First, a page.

Saturday, June 25, 2011

Robin's Perfect Homemade Bread

So, I already posted this recipe back when I did the menu board, but I figured since I am making this bread right now...I would walk you through the recipe. :) Just so you all know...I cut corners and do things the easy way - I used a bread maker to do all my mixing for me.

So let's start off with the ingredients:

3 C. All Purpose Flour
1 - 1/4 oz. Pkg. Fast Acting Dry Yeast
1 1/4 tsp. Salt
3 Tbsp. Sugar
4 Tbsp. Butter, Melted
1/4 C. Non-Fat Dry Milk
1/4 C. Mashed Potato Flakes
1 1/8 C. Luke Warm Water
1 1/2 tsp. Vital Wheat Gluten
A Pinch of Sugar

Before I go into how to make this bread, I wanted to take a moment to talk about the ingredients in this recipe and what they do for the bread. First off, I use just regular all-purpose flour. I find it is cheaper than bread flour and works just as good. The non-fat dry milk helps the bread to stay moist. The potato flakes gives that bread a dense texture. I personally am not a fan of light an airy bread such as Wonder bread...I LOVE Grandma Sycomore's bread...and that's actually what I compare my bread to, and I think they are very similar to each other. Finally, the Vital Wheat Gluten teams up with the yeast to help the bread rise faster....I've actually done this recipe without the vital wheat gluten and the bread take 2-3 times as long to rise...so I think this particular ingredient is a must have for this recipe.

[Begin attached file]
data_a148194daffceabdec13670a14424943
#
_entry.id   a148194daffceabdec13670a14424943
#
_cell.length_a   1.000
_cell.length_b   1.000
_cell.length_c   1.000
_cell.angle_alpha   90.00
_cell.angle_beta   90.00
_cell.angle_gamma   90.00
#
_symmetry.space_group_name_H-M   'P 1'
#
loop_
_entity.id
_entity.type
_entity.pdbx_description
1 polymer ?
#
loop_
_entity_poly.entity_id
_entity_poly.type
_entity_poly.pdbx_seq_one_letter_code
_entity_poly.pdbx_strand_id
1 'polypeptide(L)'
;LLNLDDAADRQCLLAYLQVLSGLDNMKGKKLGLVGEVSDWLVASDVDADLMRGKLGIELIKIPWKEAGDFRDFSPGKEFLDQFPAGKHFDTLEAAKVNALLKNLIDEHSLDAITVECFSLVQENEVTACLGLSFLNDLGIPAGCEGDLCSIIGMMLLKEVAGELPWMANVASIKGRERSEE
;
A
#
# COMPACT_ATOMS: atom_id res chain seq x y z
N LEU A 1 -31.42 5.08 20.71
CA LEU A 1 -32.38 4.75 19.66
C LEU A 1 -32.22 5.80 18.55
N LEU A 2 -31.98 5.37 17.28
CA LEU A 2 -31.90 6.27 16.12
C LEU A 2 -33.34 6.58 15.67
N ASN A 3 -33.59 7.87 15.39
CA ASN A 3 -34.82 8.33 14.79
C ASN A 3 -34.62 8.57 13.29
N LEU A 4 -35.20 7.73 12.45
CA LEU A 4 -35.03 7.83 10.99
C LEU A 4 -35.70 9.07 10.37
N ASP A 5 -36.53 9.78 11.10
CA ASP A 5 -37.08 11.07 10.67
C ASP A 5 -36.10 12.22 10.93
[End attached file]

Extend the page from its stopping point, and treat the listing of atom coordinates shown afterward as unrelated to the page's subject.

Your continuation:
Now, lets get on to making this bread.

1. Measure out your 1 1/8 cups of luke warm water and leave in its measuring cup. Add the pinch of sugar to the water and then add the package of dry fast acting yeast, stir together well and then set aside. ***Note, the water needs to be above room temperature. If it is not, the yeast will not dissolve in the water. However, on the flip side, if the water is too hot, it will scald the yeast and render it inactive and useless. Believe me, I've made both of these mistakes.***

2. Combine flour, salt, sugar, non-fat dry milk, potato flakes and vital wheat gluten into your bread machine. I realize every ones bread machines are different. I need to set my bread machine to the bread setting (which is #1 on my settings) then select 1.5 loaves and I prefer a light crust. However, you should all know your bread machines pretty well and know what settings to select.

3. Measure out your 4 tbsp of butter and stick in the microwave for about 20 seconds.

4. While butter is melting, start your machine so it can begin to mix together your dry ingredients.

5. Pour melted butter and water-yeast-sugar mixture into your mixing bread machine.

6. Close lid and allow bread machine to mix dough.

7. When your machine comes to a stop for the first rising time, allow this to happen. Your bread machine will be moist and warm and the bread dough will rise fast in the bread machine than it would out on your counter.

8. While the dough is rising, grease 2 loaf pans with crisco. Do this by spreading the crisco around the loaf pan with a paper towel. This will get it coated on the loaf pan well and keep your hands clean :).

9. When the machine starts to go again after the first rise, stop the machine and remove the bread dough.

10. Place dough on a lightly floured surface and separate into 2 parts.